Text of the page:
I have been in the email and digital marketing space for a long time. The start of my career was seeded in the data-intense direct mail space before making the leap over the digital divide. The good and bad of the email channel is that engagement is very trackable. We can see who has opened a message, when they opened it, when they clicked, where they navigated next, all the way through to purchase or abandon. As data-driven marketers, we get drunk on this type of data – but are we losing sight of the actual purpose of what we do?
Defining Success by Engagement Rates
Too often, brands determine the success of their email marketing programs by only evaluating engagement rates. After all, if recipients are engaging by opening and/or clicking your emails, have you not achieved your goal? Realistically, no. Unless of course the goal of the message is to simply get eyes on the brand.
While engagement metrics are great leading indicators of email channel success, understanding how consumers engage beyond the email message is also helpful in defining future content and targeting considerations. Further, tracking how these types of metrics trend over time can help identify potential highs and lows in customer engagement cycles. However, analyzing these trends is just the beginning to understanding the factors that drive the success of the email channel.
Defining Success by Revenue
Many brands value their email marketing program based on the revenue that is attributed to it. For the purposes of this conversation, let’s put the attribution issue aside and just address the flaw with measuring revenue. Email has largely become a discount channel, and as such drives a pretty strong return on investment (ROI). Unfortunately, there are not many marketers accounting for the revenue loss associated with the discount. Many have accepted that discounting is a fact of life while others are so deeply engrained in the channel that they have lost touch with the concept of profitability and are squarely focused on the revenue. While revenue is a great leading indicator of channel success, it does not necessarily equate to profit. Rather, analyzing the cost of a sale is a great way to determine the effectiveness of each email send.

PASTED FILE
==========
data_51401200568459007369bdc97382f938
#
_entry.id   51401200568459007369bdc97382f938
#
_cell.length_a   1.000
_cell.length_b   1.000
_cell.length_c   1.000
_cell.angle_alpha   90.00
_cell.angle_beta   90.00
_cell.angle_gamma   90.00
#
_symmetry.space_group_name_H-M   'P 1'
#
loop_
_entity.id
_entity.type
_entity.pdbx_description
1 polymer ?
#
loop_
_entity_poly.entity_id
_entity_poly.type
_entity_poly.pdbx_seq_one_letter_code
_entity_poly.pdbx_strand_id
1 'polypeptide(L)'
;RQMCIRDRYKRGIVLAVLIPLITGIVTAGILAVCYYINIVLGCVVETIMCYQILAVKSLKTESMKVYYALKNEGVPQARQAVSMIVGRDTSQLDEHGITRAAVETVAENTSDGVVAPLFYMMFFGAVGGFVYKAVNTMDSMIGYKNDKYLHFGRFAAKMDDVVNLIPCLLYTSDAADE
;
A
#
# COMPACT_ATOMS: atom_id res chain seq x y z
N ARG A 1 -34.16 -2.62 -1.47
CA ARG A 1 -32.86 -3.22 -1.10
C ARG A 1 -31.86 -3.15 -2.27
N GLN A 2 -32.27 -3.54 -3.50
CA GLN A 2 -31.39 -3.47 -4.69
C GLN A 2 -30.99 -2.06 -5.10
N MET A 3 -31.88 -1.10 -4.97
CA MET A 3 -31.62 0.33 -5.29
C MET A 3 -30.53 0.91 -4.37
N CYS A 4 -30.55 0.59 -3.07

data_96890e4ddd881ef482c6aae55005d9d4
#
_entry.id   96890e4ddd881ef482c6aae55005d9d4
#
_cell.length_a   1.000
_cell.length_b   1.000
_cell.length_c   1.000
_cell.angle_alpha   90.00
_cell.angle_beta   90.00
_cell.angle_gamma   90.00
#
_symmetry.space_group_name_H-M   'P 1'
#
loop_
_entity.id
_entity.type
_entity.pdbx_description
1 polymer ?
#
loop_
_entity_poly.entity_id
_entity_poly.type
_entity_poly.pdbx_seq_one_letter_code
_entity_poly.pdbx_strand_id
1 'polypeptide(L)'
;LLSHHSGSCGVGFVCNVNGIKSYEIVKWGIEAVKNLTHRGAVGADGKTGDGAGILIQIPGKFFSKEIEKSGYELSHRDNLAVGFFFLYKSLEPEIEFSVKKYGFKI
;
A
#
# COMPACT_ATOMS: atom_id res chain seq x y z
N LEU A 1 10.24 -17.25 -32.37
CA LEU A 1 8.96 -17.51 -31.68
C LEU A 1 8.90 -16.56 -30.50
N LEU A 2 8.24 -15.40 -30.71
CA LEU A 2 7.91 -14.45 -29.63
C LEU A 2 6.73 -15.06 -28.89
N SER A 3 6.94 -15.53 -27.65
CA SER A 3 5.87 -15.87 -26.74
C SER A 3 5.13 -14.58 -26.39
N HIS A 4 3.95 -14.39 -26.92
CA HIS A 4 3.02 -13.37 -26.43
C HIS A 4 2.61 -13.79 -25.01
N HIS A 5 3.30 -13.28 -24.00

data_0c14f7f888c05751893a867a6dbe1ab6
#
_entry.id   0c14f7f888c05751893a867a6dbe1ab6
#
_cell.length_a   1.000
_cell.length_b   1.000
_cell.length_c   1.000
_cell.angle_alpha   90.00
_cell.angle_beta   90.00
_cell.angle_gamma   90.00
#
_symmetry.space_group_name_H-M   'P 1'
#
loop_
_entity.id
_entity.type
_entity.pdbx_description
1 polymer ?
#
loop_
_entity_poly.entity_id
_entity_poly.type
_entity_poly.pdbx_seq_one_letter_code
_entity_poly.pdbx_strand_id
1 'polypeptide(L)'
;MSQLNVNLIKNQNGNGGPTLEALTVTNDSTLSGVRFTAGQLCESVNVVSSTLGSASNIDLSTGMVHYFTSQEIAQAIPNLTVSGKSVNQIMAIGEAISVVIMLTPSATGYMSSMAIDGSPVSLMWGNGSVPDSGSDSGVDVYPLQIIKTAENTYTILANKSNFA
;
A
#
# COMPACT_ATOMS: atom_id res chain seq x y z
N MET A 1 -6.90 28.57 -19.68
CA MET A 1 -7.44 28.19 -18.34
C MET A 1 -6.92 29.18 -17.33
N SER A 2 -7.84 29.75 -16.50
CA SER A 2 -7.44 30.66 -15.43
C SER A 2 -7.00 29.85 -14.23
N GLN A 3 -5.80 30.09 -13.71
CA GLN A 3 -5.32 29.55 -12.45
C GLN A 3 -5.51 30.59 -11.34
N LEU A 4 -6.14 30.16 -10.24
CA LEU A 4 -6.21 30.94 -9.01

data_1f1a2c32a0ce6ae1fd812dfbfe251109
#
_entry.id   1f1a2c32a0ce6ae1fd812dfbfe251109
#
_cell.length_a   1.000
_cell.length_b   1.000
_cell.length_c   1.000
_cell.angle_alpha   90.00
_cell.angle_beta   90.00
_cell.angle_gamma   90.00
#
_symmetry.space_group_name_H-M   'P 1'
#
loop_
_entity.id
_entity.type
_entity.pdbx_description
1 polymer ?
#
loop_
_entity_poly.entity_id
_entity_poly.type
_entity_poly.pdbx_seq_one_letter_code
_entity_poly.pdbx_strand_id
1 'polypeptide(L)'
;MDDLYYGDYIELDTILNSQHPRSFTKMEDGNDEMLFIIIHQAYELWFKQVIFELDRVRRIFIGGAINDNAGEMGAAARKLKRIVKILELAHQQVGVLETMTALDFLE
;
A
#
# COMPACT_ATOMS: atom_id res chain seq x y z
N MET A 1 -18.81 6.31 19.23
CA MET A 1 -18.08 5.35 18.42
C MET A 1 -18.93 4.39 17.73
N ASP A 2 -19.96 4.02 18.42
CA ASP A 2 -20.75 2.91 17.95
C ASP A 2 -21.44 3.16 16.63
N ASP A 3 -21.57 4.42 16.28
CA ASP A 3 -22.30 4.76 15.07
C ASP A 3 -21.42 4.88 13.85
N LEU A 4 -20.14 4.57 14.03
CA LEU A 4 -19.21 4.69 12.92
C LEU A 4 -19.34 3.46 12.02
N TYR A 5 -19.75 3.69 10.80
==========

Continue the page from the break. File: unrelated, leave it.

Defining Success by Incremental Behavior
In the end, the goal of your marketing efforts (and in turn your email program) should be to encourage or motivate an action that would not otherwise have been taken. If you are only providing a discount to customers that would have taken action at full-price, have you truly been successful?
Determining incremental behavior isn’t necessarily difficult to do in the email space, but it certainly isn’t the most desirable option. It requires a brand to hold out a control group and suppress them from their regular mailing cadence, often times for a lengthy period of time. I hear a lot of brands sigh heavily when a control group is suggested, as it minimizes the sending universe. However, there is significant value in measuring this behavior.
Even more powerful is the combination of measuring incremental behavior along with the lifetime value of a subscriber. This helps to not only determine the incremental impact that sending the next email may have on your subscriber base, but also measure the long-term value realized by maintaining this type of relationship with customers.
I’ve outlined a number of different approaches for measuring the success of your email marketing program. It will pay to put a combination of these approaches to work when it comes time to measure your program.
The web doesn’t have a traffic problem, but it has a conversion problem.
Do you ever get the feeling that you’re being ignored? That despite your best efforts to ensure every email you write is a) highly relevant; b) succinct; and c) blurb-free, your message still gets overlooked?
As consumers, we live in a real-time world. We have the technology to access the information we need, when and where we want it, and the "when" is usually "now."
A new starter in Team SaleCycle recently asked me the following question… “Wouldn't they just come back anyway?”